Activist encourages students, faculty to ‘think bigger’ to make a difference

Winona LaDuke delivers sixth annual Pathways to Peace lecture at Kennesaw State KENNESAW, Ga. (…

Georgia (Mar 9, 2016)

Winona LaDuke delivers sixth annual Pathways to Peace lecture at Kennesaw State

KENNESAW, Ga. (March 9, 2016) – Activist and environmentalist Winona LaDuke began her talk at Kennesaw State University on Tuesday with a dose of reality.

LaDuke, the guest speaker for the sixth annual Pathways to Peace lecture, told KSU students and faculty that people in the United States – herself included – are “pretty privileged” and generally have “minimal problems” compared to the rest of the world’s population.

“The question is, what do we do with our privilege?” she said. “With our privilege comes responsibility. What North America does has pretty big implications for the rest of the world.”

LaDuke’s commitment to helping others evolved from living and working on the White Earth reservation in Minnesota. She led the fight against construction of an oil pipeline that would have cut through the wild rice field that feeds the tribe. Another initiative was starting a farm-to-school program in her community to provide healthy food to students and help fight childhood obesity and diabetes.

“I don’t like just getting stuck talking about what the problem is. I want to know what the solution is,” LaDuke said. “You can do something to make it different.”

As a leader of two nonprofit organizations, Honor the Earth and the White Earth Land Recovery Project, LaDuke works nationally and internationally on issues related to climate change, renewable energy and environmental justice. She also is the author of six books and a former board member of Greenpeace USA.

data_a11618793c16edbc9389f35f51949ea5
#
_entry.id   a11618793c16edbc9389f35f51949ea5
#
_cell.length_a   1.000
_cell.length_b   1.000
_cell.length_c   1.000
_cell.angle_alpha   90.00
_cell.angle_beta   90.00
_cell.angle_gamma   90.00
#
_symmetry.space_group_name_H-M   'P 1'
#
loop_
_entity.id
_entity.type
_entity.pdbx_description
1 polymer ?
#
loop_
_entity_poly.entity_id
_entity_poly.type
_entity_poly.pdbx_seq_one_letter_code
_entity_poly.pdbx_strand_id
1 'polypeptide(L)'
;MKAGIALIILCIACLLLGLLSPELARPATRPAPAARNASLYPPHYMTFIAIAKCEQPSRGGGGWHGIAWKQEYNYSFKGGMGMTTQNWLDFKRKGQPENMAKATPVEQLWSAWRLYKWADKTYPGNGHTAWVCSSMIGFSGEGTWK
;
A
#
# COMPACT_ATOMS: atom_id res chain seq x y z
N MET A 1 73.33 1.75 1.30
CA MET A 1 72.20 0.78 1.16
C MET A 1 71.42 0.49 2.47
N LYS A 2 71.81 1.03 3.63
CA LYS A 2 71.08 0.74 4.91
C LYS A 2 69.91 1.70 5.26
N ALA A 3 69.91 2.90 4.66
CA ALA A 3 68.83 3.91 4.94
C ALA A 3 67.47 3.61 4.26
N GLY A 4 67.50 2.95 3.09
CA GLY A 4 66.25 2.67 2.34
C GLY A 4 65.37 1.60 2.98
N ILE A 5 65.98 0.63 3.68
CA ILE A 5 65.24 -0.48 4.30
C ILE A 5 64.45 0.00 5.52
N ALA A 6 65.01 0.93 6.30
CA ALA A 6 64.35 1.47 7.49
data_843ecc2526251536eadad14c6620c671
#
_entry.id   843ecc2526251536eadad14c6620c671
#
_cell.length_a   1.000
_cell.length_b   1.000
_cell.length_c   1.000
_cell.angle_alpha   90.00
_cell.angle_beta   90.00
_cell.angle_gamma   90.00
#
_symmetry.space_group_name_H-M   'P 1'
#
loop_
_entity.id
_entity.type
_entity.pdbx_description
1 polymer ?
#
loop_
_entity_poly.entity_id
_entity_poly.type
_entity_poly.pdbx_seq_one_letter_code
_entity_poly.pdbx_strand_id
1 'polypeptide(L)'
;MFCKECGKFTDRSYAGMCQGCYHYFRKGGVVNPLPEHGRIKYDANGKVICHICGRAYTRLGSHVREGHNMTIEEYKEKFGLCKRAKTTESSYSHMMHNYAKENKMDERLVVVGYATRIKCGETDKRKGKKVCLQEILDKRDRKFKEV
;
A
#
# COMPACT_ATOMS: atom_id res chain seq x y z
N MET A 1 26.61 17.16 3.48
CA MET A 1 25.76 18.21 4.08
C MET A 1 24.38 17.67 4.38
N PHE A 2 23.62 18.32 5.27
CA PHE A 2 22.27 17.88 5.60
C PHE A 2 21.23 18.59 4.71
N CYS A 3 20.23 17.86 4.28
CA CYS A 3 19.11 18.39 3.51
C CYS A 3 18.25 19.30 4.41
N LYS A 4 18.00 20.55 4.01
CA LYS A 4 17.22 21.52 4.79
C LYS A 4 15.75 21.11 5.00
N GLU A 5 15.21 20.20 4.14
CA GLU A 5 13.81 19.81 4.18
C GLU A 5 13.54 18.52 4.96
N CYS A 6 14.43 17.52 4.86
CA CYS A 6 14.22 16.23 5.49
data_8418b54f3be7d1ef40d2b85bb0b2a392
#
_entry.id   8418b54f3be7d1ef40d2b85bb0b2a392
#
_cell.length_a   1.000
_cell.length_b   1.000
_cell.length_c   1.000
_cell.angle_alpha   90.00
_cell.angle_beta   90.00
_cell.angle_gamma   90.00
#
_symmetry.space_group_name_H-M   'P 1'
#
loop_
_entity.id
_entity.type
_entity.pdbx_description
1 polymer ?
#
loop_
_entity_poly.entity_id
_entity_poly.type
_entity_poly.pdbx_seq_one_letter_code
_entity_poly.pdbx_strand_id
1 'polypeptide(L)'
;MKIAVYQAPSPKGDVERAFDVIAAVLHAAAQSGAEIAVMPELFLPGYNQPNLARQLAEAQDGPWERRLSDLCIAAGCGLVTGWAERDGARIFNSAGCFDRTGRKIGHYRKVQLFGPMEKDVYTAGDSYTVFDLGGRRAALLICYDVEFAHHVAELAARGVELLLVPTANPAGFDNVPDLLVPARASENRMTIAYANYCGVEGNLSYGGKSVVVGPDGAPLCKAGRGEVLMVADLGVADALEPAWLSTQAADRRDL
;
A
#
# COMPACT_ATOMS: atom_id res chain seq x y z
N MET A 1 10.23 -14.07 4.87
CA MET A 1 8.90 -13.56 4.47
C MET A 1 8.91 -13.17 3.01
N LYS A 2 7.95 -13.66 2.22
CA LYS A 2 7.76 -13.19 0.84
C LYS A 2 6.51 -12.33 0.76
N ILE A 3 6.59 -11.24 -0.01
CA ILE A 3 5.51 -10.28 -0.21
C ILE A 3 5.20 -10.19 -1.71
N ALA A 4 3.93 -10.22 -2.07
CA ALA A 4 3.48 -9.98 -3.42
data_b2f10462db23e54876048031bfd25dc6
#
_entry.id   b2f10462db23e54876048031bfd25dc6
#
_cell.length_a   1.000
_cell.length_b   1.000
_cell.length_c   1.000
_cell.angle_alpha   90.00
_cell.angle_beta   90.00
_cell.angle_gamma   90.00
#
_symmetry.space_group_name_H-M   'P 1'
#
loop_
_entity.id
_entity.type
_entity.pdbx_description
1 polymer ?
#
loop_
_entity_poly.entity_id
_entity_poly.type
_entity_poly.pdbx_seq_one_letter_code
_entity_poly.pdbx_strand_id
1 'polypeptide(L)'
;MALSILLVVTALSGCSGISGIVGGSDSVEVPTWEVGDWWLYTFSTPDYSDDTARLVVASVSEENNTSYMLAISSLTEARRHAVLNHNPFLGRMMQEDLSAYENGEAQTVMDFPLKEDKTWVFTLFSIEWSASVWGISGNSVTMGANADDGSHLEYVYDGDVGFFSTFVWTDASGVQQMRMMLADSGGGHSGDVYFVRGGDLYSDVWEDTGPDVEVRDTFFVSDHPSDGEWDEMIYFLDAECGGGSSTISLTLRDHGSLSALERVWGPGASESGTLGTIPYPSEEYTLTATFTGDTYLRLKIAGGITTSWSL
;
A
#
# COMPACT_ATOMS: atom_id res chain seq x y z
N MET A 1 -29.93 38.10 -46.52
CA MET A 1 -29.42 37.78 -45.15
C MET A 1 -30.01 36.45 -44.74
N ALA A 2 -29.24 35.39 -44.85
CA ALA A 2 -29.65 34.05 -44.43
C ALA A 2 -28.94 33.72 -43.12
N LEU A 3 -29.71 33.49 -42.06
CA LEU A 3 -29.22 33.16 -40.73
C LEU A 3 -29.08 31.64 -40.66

LaDuke said that, as a child, she wanted to grow up to be like consumer advocate Ralph Nader – whom she called the “people’s superhero.” LaDuke was Nader’s vice presidential candidate when he ran for president as the Green Party’s nominee in 1996 and 2000.

“One of the things he said to me was that sometimes a private citizen must become a public citizen,” LaDuke said. “Sometimes you have to get outside your arena of comfort and think bigger.”

Pathways to Peace is an annual celebration promoting discussion of activities that impact lasting peace across the globe. It is a collaboration between the Michael J. Coles College of Business, the Peace Studies Program, University College and the American Democracy Project.

 

Paul Floeckher

Photo by David Caselli




 

A leader in innovative teaching and learning, Kennesaw State University offers more than 150 undergraduate, graduate and doctoral degrees to its approximately 41,000 students. With 11 colleges on two metro Atlanta campuses, Kennesaw State is a member of the University System of Georgia and the third-largest university in the state. The university’s vibrant campus culture, diverse population, strong global ties and entrepreneurial spirit draw students from throughout the region and from 92 countries across the globe. Kennesaw State is a Carnegie-designated doctoral research institution (R2), placing it among an elite group of only 6 percent of U.S. colleges and universities with an R1 or R2 status, and one of the 50 largest public institutions in the country. For more information, visit kennesaw.edu

©